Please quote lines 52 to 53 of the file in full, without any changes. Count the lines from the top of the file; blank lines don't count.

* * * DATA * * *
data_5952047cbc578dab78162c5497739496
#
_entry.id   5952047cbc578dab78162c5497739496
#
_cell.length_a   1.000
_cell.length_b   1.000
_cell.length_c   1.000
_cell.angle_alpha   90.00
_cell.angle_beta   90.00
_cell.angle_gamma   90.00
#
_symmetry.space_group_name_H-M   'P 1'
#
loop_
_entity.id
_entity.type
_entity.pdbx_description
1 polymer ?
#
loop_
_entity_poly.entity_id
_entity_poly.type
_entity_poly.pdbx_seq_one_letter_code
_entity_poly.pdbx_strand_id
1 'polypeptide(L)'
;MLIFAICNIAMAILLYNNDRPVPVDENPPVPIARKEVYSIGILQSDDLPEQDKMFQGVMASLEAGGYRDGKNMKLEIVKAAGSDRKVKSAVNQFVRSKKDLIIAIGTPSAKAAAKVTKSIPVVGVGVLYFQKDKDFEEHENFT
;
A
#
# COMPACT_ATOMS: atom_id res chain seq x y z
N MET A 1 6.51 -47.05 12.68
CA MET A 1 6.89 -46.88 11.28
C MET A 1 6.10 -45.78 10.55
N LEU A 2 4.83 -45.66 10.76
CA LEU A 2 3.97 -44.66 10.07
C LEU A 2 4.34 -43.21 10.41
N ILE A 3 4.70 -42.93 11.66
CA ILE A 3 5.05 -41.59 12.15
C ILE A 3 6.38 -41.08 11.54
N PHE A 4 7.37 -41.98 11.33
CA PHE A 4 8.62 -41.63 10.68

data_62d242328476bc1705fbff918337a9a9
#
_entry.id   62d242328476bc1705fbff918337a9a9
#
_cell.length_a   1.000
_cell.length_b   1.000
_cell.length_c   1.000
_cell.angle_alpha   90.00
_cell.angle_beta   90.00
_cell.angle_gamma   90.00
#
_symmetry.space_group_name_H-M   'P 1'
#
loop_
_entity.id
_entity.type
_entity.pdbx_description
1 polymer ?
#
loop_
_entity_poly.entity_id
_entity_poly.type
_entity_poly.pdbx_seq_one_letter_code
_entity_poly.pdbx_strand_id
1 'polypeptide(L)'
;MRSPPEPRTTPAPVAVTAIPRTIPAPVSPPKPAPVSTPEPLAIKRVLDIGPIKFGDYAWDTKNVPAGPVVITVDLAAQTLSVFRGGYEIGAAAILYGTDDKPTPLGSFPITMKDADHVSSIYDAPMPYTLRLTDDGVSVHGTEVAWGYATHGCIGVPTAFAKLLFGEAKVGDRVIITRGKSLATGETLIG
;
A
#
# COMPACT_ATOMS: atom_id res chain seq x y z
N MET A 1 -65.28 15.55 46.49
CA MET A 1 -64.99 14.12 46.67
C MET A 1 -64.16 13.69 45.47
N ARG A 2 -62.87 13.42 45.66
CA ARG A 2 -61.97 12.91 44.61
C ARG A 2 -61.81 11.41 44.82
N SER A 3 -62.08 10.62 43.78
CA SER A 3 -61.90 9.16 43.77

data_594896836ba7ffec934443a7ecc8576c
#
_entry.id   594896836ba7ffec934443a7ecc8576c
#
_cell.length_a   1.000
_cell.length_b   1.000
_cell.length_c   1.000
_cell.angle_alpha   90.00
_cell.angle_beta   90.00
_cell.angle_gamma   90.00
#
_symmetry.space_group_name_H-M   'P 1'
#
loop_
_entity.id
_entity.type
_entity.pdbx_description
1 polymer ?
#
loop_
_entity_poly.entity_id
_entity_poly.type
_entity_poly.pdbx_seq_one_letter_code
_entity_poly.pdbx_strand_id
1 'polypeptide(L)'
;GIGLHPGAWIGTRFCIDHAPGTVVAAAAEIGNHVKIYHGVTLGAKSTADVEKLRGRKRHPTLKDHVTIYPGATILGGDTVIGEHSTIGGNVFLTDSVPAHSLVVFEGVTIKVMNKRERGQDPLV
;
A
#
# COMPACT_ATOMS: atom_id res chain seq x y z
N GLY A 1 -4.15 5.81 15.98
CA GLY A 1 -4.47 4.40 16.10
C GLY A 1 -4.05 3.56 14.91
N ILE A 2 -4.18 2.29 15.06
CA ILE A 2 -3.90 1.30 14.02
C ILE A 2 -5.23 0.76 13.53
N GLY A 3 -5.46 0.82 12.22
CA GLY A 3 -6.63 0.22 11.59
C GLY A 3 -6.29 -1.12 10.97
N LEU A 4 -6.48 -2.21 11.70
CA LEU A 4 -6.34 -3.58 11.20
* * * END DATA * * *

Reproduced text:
#
_symmetry.space_group_name_H-M   'P 1'